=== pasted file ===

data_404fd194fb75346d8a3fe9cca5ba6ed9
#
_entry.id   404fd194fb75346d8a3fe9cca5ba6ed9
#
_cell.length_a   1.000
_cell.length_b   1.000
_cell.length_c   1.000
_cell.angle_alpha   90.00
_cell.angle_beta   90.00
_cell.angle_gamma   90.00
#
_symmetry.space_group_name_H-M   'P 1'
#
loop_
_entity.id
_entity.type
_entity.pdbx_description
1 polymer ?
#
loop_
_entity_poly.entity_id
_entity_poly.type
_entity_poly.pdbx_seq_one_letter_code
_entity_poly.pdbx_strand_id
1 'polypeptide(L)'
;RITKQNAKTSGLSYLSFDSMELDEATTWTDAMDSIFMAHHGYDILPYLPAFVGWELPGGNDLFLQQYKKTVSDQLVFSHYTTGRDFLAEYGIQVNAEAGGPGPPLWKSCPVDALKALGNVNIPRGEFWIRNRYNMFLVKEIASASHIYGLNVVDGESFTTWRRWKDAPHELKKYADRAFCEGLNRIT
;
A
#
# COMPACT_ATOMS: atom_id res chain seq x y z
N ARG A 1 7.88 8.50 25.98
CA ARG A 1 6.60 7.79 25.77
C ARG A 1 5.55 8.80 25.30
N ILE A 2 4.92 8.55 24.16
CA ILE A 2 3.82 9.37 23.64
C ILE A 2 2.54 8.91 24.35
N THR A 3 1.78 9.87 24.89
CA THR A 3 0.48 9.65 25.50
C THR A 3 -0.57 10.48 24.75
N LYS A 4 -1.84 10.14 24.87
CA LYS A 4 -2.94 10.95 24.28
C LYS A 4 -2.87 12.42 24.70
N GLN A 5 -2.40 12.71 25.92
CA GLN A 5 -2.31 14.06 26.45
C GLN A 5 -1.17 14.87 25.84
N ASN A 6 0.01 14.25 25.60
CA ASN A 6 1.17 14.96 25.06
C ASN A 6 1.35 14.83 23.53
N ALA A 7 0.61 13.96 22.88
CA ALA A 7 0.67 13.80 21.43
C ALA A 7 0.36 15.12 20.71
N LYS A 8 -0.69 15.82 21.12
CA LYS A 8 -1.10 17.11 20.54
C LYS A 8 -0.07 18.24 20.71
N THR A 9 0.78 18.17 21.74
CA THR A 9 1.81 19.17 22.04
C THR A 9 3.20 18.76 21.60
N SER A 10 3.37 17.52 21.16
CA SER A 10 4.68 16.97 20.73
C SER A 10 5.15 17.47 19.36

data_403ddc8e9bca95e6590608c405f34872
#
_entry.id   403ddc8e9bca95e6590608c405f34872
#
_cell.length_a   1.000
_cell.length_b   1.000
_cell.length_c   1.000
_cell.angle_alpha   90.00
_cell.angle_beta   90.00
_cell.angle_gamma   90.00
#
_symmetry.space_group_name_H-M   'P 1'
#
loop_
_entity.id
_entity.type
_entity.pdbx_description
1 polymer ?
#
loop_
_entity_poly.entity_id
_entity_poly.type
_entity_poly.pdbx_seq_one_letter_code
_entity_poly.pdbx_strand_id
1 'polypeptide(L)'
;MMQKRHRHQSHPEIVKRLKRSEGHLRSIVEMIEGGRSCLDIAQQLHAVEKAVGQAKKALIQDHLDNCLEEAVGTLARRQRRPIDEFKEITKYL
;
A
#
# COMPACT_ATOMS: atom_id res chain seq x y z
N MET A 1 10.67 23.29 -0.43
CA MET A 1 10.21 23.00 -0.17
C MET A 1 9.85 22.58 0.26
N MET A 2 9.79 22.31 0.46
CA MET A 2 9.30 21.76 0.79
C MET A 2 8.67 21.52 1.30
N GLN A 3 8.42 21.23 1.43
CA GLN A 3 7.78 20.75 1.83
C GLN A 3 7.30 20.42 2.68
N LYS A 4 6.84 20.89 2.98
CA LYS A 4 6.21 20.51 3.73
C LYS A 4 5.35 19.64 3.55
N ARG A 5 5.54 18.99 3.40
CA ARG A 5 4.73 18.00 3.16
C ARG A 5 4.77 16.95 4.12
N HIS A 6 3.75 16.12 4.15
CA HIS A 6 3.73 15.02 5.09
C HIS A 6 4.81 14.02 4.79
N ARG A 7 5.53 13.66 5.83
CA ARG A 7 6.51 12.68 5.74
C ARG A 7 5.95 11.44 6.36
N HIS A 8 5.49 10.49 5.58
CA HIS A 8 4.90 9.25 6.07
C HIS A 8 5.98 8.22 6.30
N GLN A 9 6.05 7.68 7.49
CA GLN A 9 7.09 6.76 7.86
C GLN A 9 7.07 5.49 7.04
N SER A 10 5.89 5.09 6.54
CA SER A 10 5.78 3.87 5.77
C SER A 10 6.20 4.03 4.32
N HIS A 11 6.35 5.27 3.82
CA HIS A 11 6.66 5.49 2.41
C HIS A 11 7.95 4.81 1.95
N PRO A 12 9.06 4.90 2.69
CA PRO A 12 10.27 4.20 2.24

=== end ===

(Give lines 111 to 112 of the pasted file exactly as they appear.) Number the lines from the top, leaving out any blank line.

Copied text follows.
C ARG A 7 5.95 11.44 6.36
N HIS A 8 5.49 10.49 5.58